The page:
|Date(s):||November 8, 1863 to November 9, 1863|
|Tag(s):||Health/Death, African-Americans, Race-Relations, Government, Politics|
|Course:||“Civil War and Reconstruction,” Juniata College|
Confederate Brigadier General E.W. Gantt spoke to his fellow citizens of Arkansas, but also to all of the citizens of the South in his 1863 address. The message in this address is that the Confederacy was fighting a war that they could never win and that the southern states would have more power and property if they would just return to the Union. The General blamed several of the problems in the Confederacy on Jefferson Davis, for whom he had little respect. He described Davis as “Cold, selfish, and supremely ambitious.” Gantt also pointed out that the Confederacy was not sufficient in terms of foreign policy and he called Davis’s ideas “a stupid failure.”
Gantt urged those in the South at the time to give up the fight and return to the Union. He felt that surrender was sometimes the best option and that southerners should look past ideas of humiliation. He explained his reasoning by saying, “Our armies are melting and ruin approaches us. Will continuing this struggle help us?” The General also felt that the North had too much invested in the war to give up the fight and that it was foolish of southerners to think that they ever will.
Gantt sought to reason with citizens of the South by claiming that, “Each day makes new graves, new orphans, and new mourners. Each hour flings into this dreadful whirlpool of wrecked hopes, broken fortunes, and anguished hearts.” He also explained that, “Negro slavery has accomplished its mission here,” in an attempt to show southern whites that slavery was not something that could continue to be sustainable.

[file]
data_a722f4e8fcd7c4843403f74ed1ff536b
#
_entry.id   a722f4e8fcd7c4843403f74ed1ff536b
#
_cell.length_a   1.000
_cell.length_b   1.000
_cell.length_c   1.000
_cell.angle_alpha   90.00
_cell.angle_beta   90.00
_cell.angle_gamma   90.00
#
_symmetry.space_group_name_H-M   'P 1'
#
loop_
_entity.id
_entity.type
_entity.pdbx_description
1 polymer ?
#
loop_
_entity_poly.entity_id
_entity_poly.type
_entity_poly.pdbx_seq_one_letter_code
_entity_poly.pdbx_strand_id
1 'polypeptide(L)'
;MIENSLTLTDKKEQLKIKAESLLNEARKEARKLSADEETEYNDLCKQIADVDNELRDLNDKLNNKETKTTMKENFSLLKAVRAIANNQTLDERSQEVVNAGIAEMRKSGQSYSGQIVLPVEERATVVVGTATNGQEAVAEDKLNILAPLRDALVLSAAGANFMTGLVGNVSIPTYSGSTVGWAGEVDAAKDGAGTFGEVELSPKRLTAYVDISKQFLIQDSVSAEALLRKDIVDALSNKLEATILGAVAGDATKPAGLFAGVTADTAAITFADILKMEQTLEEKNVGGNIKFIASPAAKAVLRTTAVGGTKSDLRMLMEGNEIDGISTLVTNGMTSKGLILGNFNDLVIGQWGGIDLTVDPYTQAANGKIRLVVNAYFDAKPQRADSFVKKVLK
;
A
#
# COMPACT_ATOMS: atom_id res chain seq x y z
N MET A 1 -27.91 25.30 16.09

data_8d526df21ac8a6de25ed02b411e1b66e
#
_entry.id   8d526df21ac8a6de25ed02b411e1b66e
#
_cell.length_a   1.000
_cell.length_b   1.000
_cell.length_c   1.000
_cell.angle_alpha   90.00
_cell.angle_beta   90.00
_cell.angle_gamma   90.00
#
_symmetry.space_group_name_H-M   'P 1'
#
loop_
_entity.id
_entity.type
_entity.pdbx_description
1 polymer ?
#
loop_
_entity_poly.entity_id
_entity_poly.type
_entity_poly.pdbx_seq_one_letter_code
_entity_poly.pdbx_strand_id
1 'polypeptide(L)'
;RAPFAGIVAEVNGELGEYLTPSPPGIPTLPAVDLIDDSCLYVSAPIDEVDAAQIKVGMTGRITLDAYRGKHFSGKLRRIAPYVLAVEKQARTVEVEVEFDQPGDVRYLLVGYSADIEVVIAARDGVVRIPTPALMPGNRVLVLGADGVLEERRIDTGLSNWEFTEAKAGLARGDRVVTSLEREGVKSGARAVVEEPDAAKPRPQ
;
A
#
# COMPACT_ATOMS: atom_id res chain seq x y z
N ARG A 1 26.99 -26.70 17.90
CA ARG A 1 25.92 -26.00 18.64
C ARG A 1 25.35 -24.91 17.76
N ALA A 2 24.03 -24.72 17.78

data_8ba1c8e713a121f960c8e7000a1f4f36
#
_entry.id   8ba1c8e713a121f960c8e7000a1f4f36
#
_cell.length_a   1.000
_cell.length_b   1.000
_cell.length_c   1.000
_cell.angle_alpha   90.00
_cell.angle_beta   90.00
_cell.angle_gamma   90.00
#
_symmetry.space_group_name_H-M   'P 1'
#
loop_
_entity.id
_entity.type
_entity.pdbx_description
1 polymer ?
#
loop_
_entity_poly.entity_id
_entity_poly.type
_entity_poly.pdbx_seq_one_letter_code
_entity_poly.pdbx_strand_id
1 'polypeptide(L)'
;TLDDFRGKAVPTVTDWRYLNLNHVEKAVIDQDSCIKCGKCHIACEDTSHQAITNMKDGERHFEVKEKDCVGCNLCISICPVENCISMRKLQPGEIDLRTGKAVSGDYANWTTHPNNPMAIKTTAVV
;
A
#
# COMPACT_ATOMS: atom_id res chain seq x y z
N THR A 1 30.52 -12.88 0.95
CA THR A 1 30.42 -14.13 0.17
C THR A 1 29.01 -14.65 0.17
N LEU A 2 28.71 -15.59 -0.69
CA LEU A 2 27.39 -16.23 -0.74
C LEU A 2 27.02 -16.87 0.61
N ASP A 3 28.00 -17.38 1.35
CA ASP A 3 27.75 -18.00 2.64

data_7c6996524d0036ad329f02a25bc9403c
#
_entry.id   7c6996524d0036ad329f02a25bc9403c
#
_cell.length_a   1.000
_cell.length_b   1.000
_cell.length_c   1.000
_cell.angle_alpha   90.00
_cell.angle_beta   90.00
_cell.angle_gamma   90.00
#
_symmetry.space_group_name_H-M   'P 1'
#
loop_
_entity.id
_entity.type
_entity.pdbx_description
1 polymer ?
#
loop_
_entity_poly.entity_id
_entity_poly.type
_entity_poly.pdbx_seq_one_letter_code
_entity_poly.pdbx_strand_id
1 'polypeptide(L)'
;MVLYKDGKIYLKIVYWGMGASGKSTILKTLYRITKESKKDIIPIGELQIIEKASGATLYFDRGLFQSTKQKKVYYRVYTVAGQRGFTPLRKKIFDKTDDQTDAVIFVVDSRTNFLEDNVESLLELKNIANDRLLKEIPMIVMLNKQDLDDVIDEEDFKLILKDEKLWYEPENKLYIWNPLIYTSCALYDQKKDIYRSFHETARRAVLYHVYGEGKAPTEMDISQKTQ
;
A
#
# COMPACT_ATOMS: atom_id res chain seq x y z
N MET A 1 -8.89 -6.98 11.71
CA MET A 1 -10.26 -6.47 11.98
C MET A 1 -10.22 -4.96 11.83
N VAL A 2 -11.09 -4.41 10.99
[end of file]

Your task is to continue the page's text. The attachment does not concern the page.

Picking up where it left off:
The most interesting thing about E.W. Gantt was that he had been an ardent supporter of the secessionist movement prior to the war. Even before the secession of the southern states Gantt proclaimed, “My life, my all, and laying them upon her altar, offering them up freely in defense of her insulted honor, wounded pride, and priceless freedom.” It is interesting to hear Gantt’s thoughts about the South prior to the war and his decision to become a Union loyalist.
Despite Gantt’s pre-war beliefs it is apparent that he would stick to his newfound Unionist ideology. He became the Arkansas state prosecutor for the Little Rock Reconstruction authorities. The former General also served as a supervisor for the Freedman’s Bureau in Southwest Arkansas from 1865 to 1866. Gantt ended his life working on a state law digest for Arkansas for which he was appointed by the Governor to complete.
Bruce S. Allardice claimed that Gantt’s defection may have been due to one of several causes such as cowardice, insobriety, opportunism, and immorality to name a few. It seemed obscure whether or not Gantt defected because of his belief in Union virtues or because of the reasons listed above. Nevertheless, Gantt is an interesting character because he was the only Confederate General to switch sides during the war.